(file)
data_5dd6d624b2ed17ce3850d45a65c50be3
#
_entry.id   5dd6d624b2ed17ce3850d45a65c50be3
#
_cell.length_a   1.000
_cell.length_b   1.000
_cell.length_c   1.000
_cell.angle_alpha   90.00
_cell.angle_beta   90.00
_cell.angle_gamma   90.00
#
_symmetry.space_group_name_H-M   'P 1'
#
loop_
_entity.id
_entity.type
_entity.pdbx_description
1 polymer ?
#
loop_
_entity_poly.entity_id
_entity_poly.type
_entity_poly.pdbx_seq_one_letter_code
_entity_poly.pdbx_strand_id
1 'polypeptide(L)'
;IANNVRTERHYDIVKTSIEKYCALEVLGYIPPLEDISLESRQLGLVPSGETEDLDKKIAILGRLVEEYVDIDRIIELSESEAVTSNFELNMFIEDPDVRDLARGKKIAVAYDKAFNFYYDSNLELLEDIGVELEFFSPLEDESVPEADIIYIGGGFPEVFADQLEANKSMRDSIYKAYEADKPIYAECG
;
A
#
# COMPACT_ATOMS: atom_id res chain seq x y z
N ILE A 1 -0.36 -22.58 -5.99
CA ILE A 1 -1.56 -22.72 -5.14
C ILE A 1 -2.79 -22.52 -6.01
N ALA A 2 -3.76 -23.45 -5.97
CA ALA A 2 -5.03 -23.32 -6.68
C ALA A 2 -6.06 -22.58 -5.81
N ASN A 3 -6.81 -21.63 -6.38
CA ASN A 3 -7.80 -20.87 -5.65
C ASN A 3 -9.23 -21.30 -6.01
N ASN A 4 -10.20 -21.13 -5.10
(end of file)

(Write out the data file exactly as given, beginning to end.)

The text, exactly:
data_5dd6d624b2ed17ce3850d45a65c50be3
#
_entry.id   5dd6d624b2ed17ce3850d45a65c50be3
#
_cell.length_a   1.000
_cell.length_b   1.000
_cell.length_c   1.000
_cell.angle_alpha   90.00
_cell.angle_beta   90.00
_cell.angle_gamma   90.00
#
_symmetry.space_group_name_H-M   'P 1'
#
loop_
_entity.id
_entity.type
_entity.pdbx_description
1 polymer ?
#
loop_
_entity_poly.entity_id
_entity_poly.type
_entity_poly.pdbx_seq_one_letter_code
_entity_poly.pdbx_strand_id
1 'polypeptide(L)'
;IANNVRTERHYDIVKTSIEKYCALEVLGYIPPLEDISLESRQLGLVPSGETEDLDKKIAILGRLVEEYVDIDRIIELSESEAVTSNFELNMFIEDPDVRDLARGKKIAVAYDKAFNFYYDSNLELLEDIGVELEFFSPLEDESVPEADIIYIGGGFPEVFADQLEANKSMRDSIYKAYEADKPIYAECG
;
A
#
# COMPACT_ATOMS: atom_id res chain seq x y z
N ILE A 1 -0.36 -22.58 -5.99
CA ILE A 1 -1.56 -22.72 -5.14
C ILE A 1 -2.79 -22.52 -6.01
N ALA A 2 -3.76 -23.45 -5.97
CA ALA A 2 -5.03 -23.32 -6.68
C ALA A 2 -6.06 -22.58 -5.81
N ASN A 3 -6.81 -21.63 -6.38
CA ASN A 3 -7.80 -20.87 -5.65
C ASN A 3 -9.23 -21.30 -6.01
N ASN A 4 -10.20 -21.13 -5.10